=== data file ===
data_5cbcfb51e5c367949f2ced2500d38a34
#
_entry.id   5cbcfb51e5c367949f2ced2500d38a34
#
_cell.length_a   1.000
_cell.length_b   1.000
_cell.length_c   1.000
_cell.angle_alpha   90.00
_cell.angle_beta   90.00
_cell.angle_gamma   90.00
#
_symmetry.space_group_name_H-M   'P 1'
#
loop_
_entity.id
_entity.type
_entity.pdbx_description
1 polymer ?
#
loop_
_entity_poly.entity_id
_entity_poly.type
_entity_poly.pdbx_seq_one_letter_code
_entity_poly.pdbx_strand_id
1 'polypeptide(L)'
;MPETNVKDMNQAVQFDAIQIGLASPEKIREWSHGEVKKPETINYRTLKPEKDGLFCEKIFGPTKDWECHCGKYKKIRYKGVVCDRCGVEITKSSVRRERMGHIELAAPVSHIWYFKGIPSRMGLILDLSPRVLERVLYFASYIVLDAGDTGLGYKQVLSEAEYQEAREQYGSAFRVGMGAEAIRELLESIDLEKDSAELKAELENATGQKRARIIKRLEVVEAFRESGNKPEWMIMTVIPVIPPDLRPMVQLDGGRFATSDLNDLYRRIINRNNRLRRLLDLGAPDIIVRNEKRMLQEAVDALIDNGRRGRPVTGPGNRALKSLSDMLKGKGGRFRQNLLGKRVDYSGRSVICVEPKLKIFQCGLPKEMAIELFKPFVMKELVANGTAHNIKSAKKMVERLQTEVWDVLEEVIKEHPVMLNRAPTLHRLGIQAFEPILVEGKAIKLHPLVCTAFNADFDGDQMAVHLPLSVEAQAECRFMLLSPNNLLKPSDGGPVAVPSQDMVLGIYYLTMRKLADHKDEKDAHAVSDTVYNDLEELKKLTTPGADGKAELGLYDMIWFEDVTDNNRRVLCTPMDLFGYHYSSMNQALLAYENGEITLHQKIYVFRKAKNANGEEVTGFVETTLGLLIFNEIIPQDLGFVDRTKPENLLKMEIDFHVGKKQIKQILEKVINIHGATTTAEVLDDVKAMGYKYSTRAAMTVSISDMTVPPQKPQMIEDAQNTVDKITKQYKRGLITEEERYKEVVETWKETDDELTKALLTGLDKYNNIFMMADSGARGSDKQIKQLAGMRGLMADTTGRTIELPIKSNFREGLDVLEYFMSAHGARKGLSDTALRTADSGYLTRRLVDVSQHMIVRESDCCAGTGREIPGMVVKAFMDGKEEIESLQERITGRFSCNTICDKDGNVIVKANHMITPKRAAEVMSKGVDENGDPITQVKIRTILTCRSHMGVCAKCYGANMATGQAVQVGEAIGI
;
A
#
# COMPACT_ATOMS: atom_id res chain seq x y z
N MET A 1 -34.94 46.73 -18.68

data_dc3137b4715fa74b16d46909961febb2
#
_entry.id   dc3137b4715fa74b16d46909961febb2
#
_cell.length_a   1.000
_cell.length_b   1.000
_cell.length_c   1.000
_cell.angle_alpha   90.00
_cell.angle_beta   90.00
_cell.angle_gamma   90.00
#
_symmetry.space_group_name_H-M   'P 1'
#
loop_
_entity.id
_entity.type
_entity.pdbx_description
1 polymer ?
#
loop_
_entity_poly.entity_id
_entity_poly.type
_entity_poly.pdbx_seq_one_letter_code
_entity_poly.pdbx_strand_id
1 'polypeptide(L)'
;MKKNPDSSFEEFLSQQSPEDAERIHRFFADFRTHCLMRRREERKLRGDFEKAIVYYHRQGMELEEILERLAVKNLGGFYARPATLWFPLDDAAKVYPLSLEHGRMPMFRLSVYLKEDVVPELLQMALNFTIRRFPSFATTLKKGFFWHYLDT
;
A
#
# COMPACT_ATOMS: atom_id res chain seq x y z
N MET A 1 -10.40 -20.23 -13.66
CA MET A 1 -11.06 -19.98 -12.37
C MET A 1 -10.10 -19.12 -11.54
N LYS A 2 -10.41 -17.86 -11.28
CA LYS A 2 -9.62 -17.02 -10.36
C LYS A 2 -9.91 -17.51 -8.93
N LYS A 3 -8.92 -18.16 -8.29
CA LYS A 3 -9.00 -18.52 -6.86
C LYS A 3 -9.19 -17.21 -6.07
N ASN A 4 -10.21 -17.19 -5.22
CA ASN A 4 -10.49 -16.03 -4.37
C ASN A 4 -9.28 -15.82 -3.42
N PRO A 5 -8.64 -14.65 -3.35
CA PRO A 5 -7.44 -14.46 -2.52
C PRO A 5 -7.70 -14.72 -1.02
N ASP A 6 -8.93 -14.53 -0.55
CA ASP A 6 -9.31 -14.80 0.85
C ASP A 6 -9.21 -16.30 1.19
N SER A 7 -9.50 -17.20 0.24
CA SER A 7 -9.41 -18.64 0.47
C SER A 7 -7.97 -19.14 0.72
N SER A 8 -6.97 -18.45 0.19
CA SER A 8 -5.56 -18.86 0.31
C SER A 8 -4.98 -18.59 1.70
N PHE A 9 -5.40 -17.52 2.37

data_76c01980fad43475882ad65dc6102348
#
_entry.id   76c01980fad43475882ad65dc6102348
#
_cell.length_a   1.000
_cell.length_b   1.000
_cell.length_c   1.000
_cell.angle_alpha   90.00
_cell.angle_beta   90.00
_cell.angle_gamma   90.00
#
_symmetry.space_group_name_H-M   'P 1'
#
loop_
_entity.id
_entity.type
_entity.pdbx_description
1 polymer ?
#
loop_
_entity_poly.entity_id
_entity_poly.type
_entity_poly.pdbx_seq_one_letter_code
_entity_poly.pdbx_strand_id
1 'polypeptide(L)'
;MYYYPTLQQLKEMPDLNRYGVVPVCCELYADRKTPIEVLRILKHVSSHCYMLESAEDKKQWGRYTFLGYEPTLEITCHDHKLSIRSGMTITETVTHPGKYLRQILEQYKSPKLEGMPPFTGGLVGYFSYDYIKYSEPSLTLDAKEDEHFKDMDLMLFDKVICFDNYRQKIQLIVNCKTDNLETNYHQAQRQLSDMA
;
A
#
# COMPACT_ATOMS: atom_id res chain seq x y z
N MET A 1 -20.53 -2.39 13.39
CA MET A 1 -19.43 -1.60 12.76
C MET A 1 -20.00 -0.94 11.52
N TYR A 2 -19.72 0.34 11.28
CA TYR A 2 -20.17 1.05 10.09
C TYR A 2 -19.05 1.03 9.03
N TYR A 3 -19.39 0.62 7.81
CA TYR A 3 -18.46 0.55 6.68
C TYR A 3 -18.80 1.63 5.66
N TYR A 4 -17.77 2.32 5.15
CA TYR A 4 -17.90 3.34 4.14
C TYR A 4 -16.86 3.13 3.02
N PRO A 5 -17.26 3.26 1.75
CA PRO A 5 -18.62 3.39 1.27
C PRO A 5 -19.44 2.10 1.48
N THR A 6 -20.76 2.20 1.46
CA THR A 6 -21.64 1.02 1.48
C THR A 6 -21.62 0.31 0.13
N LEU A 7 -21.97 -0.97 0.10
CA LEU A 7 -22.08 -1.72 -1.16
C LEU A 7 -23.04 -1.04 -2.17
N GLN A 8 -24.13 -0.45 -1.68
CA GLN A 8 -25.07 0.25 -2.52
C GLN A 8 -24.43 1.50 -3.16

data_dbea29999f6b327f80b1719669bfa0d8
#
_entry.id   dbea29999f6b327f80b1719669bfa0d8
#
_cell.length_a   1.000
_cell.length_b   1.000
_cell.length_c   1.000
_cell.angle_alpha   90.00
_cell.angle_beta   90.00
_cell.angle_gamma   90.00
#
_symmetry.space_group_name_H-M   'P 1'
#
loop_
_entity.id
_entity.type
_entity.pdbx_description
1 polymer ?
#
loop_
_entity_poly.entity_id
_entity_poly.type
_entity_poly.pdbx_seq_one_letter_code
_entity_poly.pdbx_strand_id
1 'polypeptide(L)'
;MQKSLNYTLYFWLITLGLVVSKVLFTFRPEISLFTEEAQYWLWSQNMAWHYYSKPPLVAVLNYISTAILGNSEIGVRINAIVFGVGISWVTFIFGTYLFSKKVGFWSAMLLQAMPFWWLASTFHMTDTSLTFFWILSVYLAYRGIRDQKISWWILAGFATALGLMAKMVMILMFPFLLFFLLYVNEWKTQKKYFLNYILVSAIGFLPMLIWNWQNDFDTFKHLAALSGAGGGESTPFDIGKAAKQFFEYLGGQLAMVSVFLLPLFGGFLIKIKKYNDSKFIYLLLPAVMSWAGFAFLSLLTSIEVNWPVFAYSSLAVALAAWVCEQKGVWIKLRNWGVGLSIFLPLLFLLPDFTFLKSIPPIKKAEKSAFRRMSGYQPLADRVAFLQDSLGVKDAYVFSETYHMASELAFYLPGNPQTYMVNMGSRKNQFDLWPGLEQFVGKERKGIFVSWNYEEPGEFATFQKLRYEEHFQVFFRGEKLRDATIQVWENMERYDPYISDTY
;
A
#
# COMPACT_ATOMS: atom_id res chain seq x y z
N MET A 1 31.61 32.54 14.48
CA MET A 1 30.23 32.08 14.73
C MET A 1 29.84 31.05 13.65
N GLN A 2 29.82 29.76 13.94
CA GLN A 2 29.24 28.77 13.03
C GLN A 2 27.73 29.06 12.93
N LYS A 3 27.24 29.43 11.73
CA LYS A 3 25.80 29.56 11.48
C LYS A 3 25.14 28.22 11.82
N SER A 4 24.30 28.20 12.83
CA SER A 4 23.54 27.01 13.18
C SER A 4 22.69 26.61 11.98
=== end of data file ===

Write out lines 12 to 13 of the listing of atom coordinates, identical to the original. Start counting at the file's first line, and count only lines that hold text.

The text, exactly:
_symmetry.space_group_name_H-M   'P 1'
#